Donald Trump and the prospects for US investment markets

Brooks MacDonald

Donald Trump’s victory is an event that could one day be looked back upon as a generational turning point in global politics. In this article, we take a step back from the headlines and examine how his election could affect the trends already underway in the US economy, ultimately to determine how investment markets might act over the course of the next 12 months.

Some of the headwinds that face the global economy, such as high private debt levels, appear to be less pronounced in the US than they are elsewhere in the world, although other structural trends such as adverse demographics will continue to weigh on US economic growth for many years. Despite this, our overall stance remains positive on US growth and, therefore, US equities. Rising US interest rates and accelerating economic growth will put upward pressure on treasury yields, but we expect investor demand for income to mitigate the near-term selloff in US bond markets.

We are aware that one of the key supports of asset prices, namely highly-accommodative US monetary policy, is likely to be reduced (albeit we expect Fed rhetoric to remain supportive) and that rising capital costs may weigh on equity market price-to-earnings multiples. We note that the president-elect has suggested that he may seek to influence US monetary policy and this provides a risk that rates could move upward more quickly than the market currently expects. Nevertheless, we see potential for the incoming administration to support corporates by lowering taxes, implementing pro-growth reforms, enacting policies that would provide US corporates competitive advantages, or reducing regulatory burdens and red tape.

Less optimistically, we are cognisant that policies to curb immigration or trade could have broad negative implications within and outside of the US. We see significant risk that global trade could be impacted, particularly as Mr. Trump has already indicated that he will label China a currency manipulator. Given the complexity of global supply chains, the economic impact of trade wars could be extremely damaging. In any case, some companies will be able to benefit from the changes to the economic backdrop more than others and we therefore expect stock selection to be a key contributor to returns over the coming year.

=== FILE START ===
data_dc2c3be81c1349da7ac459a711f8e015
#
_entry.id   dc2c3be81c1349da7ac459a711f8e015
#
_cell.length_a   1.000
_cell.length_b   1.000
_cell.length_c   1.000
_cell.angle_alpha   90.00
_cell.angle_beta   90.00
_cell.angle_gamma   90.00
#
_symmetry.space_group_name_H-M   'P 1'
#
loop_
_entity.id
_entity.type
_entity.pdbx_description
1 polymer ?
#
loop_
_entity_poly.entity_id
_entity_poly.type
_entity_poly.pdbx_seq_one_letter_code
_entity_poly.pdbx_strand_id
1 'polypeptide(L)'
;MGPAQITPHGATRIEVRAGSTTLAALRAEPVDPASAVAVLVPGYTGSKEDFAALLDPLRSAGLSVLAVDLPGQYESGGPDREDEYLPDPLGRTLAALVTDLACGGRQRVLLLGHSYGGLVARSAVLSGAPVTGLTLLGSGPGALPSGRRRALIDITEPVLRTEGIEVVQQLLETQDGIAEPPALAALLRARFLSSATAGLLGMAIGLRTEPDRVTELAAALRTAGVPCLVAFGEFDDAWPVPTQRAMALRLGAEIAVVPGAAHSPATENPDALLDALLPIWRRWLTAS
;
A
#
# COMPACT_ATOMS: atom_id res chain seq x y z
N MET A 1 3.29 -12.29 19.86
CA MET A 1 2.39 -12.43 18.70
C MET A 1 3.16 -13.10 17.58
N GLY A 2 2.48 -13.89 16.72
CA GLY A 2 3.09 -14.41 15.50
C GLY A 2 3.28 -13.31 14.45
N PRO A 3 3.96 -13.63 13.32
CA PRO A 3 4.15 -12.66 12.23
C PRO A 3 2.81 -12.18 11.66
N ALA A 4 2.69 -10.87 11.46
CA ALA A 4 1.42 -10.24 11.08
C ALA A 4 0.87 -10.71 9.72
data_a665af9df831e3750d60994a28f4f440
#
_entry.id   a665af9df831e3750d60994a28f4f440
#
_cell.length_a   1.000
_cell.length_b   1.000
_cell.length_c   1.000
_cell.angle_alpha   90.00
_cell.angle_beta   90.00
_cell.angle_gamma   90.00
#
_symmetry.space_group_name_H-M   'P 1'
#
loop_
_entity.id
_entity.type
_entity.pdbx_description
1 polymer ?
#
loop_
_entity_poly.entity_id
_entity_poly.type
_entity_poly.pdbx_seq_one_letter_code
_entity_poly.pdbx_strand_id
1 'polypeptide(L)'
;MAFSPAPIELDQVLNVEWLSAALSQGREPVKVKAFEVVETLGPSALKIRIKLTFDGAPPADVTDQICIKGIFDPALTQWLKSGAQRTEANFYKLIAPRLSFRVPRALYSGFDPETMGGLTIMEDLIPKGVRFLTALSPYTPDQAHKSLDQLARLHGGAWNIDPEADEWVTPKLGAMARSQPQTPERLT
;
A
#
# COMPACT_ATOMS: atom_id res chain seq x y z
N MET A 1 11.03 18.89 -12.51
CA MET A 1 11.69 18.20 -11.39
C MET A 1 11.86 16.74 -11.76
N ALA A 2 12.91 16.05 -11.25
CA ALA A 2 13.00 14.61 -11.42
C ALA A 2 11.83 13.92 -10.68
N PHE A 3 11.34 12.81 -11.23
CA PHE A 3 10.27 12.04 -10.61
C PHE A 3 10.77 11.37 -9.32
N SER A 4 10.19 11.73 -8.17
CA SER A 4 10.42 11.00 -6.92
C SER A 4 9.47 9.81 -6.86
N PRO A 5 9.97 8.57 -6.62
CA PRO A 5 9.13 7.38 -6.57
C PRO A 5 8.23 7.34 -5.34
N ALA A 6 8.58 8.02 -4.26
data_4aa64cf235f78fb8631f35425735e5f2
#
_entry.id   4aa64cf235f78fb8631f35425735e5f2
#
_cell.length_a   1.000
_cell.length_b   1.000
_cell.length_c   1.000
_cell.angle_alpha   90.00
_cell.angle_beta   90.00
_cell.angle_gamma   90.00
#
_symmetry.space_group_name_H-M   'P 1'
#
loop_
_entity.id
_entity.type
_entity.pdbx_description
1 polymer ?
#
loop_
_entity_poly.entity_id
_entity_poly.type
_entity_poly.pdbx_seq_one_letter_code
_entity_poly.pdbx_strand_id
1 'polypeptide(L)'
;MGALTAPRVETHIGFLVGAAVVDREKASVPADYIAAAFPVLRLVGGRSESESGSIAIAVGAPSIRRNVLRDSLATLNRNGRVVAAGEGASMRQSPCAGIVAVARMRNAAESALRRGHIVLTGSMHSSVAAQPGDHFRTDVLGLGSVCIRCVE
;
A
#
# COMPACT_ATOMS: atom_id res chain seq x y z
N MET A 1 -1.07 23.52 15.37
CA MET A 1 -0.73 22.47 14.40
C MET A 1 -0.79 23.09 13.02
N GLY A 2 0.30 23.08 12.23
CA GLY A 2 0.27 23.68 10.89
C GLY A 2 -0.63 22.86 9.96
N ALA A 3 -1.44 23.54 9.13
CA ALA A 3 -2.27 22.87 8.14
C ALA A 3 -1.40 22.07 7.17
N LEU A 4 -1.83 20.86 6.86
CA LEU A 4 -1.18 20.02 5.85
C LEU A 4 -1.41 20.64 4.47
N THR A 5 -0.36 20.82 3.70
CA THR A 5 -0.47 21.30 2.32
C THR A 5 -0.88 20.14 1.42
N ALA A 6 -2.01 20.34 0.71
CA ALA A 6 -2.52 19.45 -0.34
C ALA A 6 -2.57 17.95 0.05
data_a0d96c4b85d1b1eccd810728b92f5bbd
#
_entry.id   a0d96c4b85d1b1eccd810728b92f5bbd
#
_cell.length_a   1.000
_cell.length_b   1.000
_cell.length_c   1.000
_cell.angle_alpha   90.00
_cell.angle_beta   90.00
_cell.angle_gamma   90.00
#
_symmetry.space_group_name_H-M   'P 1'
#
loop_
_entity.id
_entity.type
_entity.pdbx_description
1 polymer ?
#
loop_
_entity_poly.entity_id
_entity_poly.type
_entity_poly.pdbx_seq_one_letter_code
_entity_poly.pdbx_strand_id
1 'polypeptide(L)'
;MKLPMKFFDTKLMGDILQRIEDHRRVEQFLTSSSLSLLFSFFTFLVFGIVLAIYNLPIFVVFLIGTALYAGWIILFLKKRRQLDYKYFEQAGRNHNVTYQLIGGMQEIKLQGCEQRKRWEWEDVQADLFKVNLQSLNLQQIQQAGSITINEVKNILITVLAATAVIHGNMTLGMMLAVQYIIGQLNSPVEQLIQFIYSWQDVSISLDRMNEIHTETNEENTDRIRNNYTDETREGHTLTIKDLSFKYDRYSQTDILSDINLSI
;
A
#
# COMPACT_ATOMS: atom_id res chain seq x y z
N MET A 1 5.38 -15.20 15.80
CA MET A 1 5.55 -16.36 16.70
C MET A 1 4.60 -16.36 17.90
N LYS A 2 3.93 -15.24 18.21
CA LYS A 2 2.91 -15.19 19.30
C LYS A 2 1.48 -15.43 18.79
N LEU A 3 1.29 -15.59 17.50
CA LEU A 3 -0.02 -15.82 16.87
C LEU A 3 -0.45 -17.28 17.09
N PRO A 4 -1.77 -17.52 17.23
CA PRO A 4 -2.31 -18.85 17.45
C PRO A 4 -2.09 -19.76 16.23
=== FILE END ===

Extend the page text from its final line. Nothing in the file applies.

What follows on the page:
In the foreign exchange markets, we believe the US dollar will remain supported, which should provide a tailwind to US consumption but could also have negative consequences for the world’s other regions. This is particularly the case for the emerging markets, where the holders of US dollar-denominated debt, both corporates and governments, may see their financial positions compromised. Likewise, a stronger US dollar would put downward pressure on commodity prices.

Politically, Mr. Trump’s election victory can be seen as proliferating the ‘populist political revolution’ that was brought to the fore by the UK’s vote to leave the European Union in June. If this boosts anti-establishment political parties’ popularity elsewhere in the world, we could see dramatic changes to the economic and political status quo in the coming months. The first hurdle will be provided by Italy’s constitutional referendum in early December, which could end with the dissolution of Matteo Renzi’s incumbent government, escalating concerns over the longer-term prospects of the eurozone project.

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The article above by Daniel Masters, Investment Director – Head of North American Equities at Brookes MacDonald, was first published by Brookes MacDonald on 22nd November 2016.